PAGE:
From Basement to Godzilla: Portfolio from Godzilla: Asian American Art Network

This limited-edition print portfolio was produced by Godzilla: Asian American Art Network in 1999 and features 46 signed works by 48 artists. The portfolio was designed to complement the collective’s installation “From Basement to Godzilla,” as part of the Urban Encounters exhibition at the New Museum, in which Godzilla paid tribute to Basement Workshop, a grassroots artist-activist group founded in 1970 and one of the formative predecessors to Godzilla. The portfolio is modelled after Basement Workshop’s legendary Yellow Pearl, a boxed collection of graphics, poetry, song lyrics, and photographs published in 1972.

Housed in an archival box and hand stamped with the logos for Yellow Pearl and Godzilla, From Basement to Godzilla was originally printed in an edition of 250. However only half were assembled and distributed at the time. In 2022, Primary Information partnered with members of Godzilla to complete the assembly of the edition and provide 100 copies for sale.

The portfolio is comprised of members of Godzilla and Basement Workshop and includes works by Diyan Achjadi/Cheri Gandy, John Allen, Tomie Arai, Todd Ayoung, Keiko Bonk, Emily Cheng, Fay Chiang/Xian Chiang-Waren, Janice Chiang, Jean Chiang, Alex Chin, Ken Chu, Allan de Souza, Ming Fay, Great Leap, Skowmon Hastanan, Arlan Huang/Fay Chiang, Jason Kao Hwang, Michi Itami, William Jung, Byron Kim, Franky Kong/Jenni Kim, Nina Kuo, Bing Lee, Colin Lee, Corky Lee, Cynthia Lee, Lanie Lee, Robert Lee, Sally Leung, Franky Liu, Stefani Mar, Fay Chew Matsuda, Yong Soon Min, Philip Tajitsu Nash, Helen Oji, Athena Robles, Carol Sun, Kim Tran, Audrey E. Wong, Maureen Wong, Virgil Wong, Theodora Yoshikami, Mimi Young, Charles Yuen, Susan L. Yung, Zhang Hongtu.

The collective known as Godzilla: Asian American Art Network was formed in 1990 to support the production of critical discourse around Asian American art and increase the visibility of Asian American artists, curators, and writers, who were negotiating a historically exclusionary society and art world. Founded by Ken Chu, Bing Lee, and Margo Machida, Godzilla produced exhibitions, publications, and community collaborations that sought to stimulate social change through art and advocacy. For more than a decade, the diasporic group, having grown from a local organization into a nationwide network, confronted institutional racism, Western imperialism, anti-Asian violence, the AIDS crisis, and representations of Asian sexuality and gender, among other urgent issues.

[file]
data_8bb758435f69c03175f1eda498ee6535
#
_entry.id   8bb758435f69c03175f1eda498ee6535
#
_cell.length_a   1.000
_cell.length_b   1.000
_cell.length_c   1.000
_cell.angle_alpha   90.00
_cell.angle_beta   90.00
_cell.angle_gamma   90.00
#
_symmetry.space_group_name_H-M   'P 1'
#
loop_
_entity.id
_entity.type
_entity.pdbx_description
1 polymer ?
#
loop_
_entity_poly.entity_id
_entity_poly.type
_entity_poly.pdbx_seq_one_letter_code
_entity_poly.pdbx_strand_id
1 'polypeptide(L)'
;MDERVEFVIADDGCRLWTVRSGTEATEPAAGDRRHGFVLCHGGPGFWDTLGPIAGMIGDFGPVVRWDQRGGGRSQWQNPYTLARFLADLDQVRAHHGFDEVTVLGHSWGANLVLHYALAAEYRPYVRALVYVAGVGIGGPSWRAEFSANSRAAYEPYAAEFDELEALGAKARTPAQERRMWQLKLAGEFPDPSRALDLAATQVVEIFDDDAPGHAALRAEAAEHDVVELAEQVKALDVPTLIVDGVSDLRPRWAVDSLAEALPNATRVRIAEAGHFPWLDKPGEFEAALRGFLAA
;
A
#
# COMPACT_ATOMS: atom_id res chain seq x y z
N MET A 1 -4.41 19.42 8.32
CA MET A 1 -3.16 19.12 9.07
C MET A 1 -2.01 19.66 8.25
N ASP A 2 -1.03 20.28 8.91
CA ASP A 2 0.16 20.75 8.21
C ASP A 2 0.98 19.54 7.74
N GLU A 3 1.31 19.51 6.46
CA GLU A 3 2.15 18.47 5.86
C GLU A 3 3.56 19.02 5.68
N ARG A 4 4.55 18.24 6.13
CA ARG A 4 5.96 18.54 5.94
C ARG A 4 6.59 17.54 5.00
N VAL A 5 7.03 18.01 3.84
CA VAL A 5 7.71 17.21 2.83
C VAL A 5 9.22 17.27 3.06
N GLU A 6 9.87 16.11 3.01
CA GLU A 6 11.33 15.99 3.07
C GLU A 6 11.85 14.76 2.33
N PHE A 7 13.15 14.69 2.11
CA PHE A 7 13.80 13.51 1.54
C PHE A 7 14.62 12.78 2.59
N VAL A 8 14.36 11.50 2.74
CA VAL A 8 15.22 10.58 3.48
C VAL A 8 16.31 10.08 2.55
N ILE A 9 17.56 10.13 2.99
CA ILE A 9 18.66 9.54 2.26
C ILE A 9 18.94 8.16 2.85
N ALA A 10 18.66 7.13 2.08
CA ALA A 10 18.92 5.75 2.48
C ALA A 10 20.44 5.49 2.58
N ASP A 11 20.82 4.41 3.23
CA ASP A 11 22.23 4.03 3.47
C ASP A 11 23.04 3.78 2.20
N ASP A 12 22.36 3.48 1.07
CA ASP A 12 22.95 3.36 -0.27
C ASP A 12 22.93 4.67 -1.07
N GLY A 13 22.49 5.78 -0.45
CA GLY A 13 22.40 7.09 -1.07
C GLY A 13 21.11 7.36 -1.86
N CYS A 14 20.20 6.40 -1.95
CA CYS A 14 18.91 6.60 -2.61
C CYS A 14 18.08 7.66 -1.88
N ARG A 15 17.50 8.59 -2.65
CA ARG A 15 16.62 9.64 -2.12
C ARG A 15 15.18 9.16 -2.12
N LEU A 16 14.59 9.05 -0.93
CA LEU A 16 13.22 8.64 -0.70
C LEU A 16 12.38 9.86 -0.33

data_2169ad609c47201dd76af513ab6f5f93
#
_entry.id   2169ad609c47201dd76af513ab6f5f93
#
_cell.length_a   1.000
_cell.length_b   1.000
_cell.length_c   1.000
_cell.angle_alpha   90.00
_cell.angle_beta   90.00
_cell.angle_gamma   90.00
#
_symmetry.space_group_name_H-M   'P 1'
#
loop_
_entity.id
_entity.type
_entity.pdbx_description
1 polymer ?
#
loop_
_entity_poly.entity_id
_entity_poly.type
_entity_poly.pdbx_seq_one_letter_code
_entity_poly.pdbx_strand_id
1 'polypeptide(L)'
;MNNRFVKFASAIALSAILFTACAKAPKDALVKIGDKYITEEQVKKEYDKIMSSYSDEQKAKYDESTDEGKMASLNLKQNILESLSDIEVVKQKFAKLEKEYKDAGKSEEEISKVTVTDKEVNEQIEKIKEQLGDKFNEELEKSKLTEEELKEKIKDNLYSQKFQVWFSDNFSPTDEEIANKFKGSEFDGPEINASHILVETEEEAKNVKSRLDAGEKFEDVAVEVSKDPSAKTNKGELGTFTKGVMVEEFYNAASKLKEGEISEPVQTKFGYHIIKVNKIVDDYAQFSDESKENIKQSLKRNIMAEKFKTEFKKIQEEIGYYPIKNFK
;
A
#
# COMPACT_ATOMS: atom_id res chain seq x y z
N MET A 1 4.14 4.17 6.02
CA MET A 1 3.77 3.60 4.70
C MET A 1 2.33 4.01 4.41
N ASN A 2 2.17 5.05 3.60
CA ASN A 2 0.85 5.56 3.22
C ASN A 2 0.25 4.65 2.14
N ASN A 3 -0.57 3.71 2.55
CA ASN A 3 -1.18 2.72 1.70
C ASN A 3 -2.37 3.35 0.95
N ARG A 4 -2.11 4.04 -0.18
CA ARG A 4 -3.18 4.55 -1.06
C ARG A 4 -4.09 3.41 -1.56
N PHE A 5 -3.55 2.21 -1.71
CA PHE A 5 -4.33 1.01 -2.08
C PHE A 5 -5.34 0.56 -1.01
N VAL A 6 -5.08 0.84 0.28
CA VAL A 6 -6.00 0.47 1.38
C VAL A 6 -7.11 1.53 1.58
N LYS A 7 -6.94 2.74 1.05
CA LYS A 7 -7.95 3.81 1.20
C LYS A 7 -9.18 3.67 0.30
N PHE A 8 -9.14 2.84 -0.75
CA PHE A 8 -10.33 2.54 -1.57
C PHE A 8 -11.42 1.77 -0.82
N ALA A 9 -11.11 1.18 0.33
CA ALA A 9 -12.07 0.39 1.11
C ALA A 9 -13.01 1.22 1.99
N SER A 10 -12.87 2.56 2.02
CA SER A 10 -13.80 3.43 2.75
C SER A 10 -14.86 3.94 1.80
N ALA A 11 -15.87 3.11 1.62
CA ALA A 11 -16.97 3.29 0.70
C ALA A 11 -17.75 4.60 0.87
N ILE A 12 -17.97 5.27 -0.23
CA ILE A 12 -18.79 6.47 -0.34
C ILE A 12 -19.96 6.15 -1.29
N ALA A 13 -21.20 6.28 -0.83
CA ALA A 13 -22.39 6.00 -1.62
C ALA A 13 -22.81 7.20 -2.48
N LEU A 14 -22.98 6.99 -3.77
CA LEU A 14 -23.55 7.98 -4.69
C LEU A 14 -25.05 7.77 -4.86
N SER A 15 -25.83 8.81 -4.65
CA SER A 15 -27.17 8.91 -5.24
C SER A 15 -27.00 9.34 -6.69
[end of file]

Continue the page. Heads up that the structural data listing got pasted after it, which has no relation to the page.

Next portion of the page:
The Basement Workshop was a grassroots and activist arts collective founded in downtown New York in 1970, and is considered one of the first pan-Asian political and arts organizations on the East Coast. Active from 1971 to 1986, Basement Workshop published art and creative writing in Bridge Magazine (1971–78), produced the Yellow Pearl visual arts portfolio, held workshops and youth programs, supported community-based healthcare, and compiled resources and information on API history and communities. Its members later went on to found many organizations, including the Asian American Arts Alliance, Asian American Arts Centre, the Museum of Chinese in America, Asian CineVision, Asian American Dance Theatre, and Godzilla: Asian American Art Network.

This title is included in “Holding Space: A Shortlist Exploring the Complexity of Asian American Identity”. Publications that address the complexities of the Asian American and Asian diasporic experience in the field of contemporary art are few and far between. As an organization based in the U.S. and serving a diasporic Asian community, we have experienced firsthand both the desire for knowledge in this space as well as the frustration due to its paucity. “​​Holding Space” is a shortlist composed of a selection of publications housed at our reading room that begins to redress this scarcity. This list is by no means exhaustive; rather, it represents the start of a continued commitment to fill this gap.